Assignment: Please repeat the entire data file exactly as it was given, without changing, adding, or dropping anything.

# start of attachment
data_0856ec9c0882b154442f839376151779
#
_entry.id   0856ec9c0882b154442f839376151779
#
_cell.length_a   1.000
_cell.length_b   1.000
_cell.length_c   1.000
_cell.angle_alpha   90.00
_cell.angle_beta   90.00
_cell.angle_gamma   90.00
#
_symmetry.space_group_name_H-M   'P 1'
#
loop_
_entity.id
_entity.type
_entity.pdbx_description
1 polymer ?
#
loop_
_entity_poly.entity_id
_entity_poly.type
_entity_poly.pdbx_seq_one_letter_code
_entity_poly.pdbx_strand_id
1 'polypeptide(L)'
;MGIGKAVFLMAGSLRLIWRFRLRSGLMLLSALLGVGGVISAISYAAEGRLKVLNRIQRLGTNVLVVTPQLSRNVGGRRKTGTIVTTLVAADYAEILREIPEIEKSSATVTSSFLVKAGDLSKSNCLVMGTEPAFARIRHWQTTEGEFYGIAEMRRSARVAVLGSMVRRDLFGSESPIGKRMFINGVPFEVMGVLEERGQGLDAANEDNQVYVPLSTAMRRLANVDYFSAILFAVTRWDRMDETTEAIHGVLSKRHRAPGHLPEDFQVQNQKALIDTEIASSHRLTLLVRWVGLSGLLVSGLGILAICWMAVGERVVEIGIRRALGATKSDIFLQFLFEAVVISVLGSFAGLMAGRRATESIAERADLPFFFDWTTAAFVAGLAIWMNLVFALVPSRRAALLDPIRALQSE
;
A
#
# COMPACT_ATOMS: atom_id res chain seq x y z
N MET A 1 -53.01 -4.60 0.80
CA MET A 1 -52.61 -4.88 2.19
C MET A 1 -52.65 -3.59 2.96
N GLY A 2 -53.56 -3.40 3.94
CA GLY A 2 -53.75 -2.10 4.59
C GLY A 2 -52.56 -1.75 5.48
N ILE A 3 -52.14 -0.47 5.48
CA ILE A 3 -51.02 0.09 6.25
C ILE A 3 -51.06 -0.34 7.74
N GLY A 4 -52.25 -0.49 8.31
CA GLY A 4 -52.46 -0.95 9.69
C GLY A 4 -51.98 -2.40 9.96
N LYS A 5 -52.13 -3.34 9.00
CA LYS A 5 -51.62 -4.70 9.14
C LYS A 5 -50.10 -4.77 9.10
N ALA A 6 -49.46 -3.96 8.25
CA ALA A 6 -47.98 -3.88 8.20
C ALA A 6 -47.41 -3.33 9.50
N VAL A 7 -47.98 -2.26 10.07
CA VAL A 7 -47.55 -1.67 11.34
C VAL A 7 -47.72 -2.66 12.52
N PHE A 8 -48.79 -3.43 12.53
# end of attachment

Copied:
data_0856ec9c0882b154442f839376151779
#
_entry.id   0856ec9c0882b154442f839376151779
#
_cell.length_a   1.000
_cell.length_b   1.000
_cell.length_c   1.000
_cell.angle_alpha   90.00
_cell.angle_beta   90.00
_cell.angle_gamma   90.00
#
_symmetry.space_group_name_H-M   'P 1'
#
loop_
_entity.id
_entity.type
_entity.pdbx_description
1 polymer ?
#
loop_
_entity_poly.entity_id
_entity_poly.type
_entity_poly.pdbx_seq_one_letter_code
_entity_poly.pdbx_strand_id
1 'polypeptide(L)'
;MGIGKAVFLMAGSLRLIWRFRLRSGLMLLSALLGVGGVISAISYAAEGRLKVLNRIQRLGTNVLVVTPQLSRNVGGRRKTGTIVTTLVAADYAEILREIPEIEKSSATVTSSFLVKAGDLSKSNCLVMGTEPAFARIRHWQTTEGEFYGIAEMRRSARVAVLGSMVRRDLFGSESPIGKRMFINGVPFEVMGVLEERGQGLDAANEDNQVYVPLSTAMRRLANVDYFSAILFAVTRWDRMDETTEAIHGVLSKRHRAPGHLPEDFQVQNQKALIDTEIASSHRLTLLVRWVGLSGLLVSGLGILAICWMAVGERVVEIGIRRALGATKSDIFLQFLFEAVVISVLGSFAGLMAGRRATESIAERADLPFFFDWTTAAFVAGLAIWMNLVFALVPSRRAALLDPIRALQSE
;
A
#
# COMPACT_ATOMS: atom_id res chain seq x y z
N MET A 1 -53.01 -4.60 0.80
CA MET A 1 -52.61 -4.88 2.19
C MET A 1 -52.65 -3.59 2.96
N GLY A 2 -53.56 -3.40 3.94
CA GLY A 2 -53.75 -2.10 4.59
C GLY A 2 -52.56 -1.75 5.48
N ILE A 3 -52.14 -0.47 5.48
CA ILE A 3 -51.02 0.09 6.25
C ILE A 3 -51.06 -0.34 7.74
N GLY A 4 -52.25 -0.49 8.31
CA GLY A 4 -52.46 -0.95 9.69
C GLY A 4 -51.98 -2.40 9.96
N LYS A 5 -52.13 -3.34 9.00
CA LYS A 5 -51.62 -4.70 9.14
C LYS A 5 -50.10 -4.77 9.10
N ALA A 6 -49.46 -3.96 8.25
CA ALA A 6 -47.98 -3.88 8.20
C ALA A 6 -47.41 -3.33 9.50
N VAL A 7 -47.98 -2.26 10.07
CA VAL A 7 -47.55 -1.67 11.34
C VAL A 7 -47.72 -2.66 12.52
N PHE A 8 -48.79 -3.43 12.53